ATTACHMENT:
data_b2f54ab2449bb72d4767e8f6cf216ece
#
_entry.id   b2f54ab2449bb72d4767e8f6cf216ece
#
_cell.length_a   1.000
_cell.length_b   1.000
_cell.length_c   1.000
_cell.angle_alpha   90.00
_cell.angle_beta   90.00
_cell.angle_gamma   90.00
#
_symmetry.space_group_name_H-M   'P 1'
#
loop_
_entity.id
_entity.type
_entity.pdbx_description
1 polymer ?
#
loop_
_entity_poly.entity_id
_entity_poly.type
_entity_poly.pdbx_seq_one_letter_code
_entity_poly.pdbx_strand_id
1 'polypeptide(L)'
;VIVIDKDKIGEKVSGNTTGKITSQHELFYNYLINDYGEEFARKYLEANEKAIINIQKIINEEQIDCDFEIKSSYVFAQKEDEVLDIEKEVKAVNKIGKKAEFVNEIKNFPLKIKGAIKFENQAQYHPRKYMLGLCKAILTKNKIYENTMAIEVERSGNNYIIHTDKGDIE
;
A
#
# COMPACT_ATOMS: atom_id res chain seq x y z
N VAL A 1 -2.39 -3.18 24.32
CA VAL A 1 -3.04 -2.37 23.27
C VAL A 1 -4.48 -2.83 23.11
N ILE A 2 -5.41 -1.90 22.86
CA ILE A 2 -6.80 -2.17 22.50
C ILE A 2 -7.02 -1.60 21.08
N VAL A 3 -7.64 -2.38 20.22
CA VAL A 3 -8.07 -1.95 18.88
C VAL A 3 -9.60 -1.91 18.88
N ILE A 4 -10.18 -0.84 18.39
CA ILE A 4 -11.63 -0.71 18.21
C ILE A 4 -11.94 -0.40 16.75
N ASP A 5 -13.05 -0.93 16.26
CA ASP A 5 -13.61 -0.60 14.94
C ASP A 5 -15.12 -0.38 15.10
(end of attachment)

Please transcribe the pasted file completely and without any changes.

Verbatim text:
data_b2f54ab2449bb72d4767e8f6cf216ece
#
_entry.id   b2f54ab2449bb72d4767e8f6cf216ece
#
_cell.length_a   1.000
_cell.length_b   1.000
_cell.length_c   1.000
_cell.angle_alpha   90.00
_cell.angle_beta   90.00
_cell.angle_gamma   90.00
#
_symmetry.space_group_name_H-M   'P 1'
#
loop_
_entity.id
_entity.type
_entity.pdbx_description
1 polymer ?
#
loop_
_entity_poly.entity_id
_entity_poly.type
_entity_poly.pdbx_seq_one_letter_code
_entity_poly.pdbx_strand_id
1 'polypeptide(L)'
;VIVIDKDKIGEKVSGNTTGKITSQHELFYNYLINDYGEEFARKYLEANEKAIINIQKIINEEQIDCDFEIKSSYVFAQKEDEVLDIEKEVKAVNKIGKKAEFVNEIKNFPLKIKGAIKFENQAQYHPRKYMLGLCKAILTKNKIYENTMAIEVERSGNNYIIHTDKGDIE
;
A
#
# COMPACT_ATOMS: atom_id res chain seq x y z
N VAL A 1 -2.39 -3.18 24.32
CA VAL A 1 -3.04 -2.37 23.27
C VAL A 1 -4.48 -2.83 23.11
N ILE A 2 -5.41 -1.90 22.86
CA ILE A 2 -6.80 -2.17 22.50
C ILE A 2 -7.02 -1.60 21.08
N VAL A 3 -7.64 -2.38 20.22
CA VAL A 3 -8.07 -1.95 18.88
C VAL A 3 -9.60 -1.91 18.88
N ILE A 4 -10.18 -0.84 18.39
CA ILE A 4 -11.63 -0.71 18.21
C ILE A 4 -11.94 -0.40 16.75
N ASP A 5 -13.05 -0.93 16.26
CA ASP A 5 -13.61 -0.60 14.94
C ASP A 5 -15.12 -0.38 15.10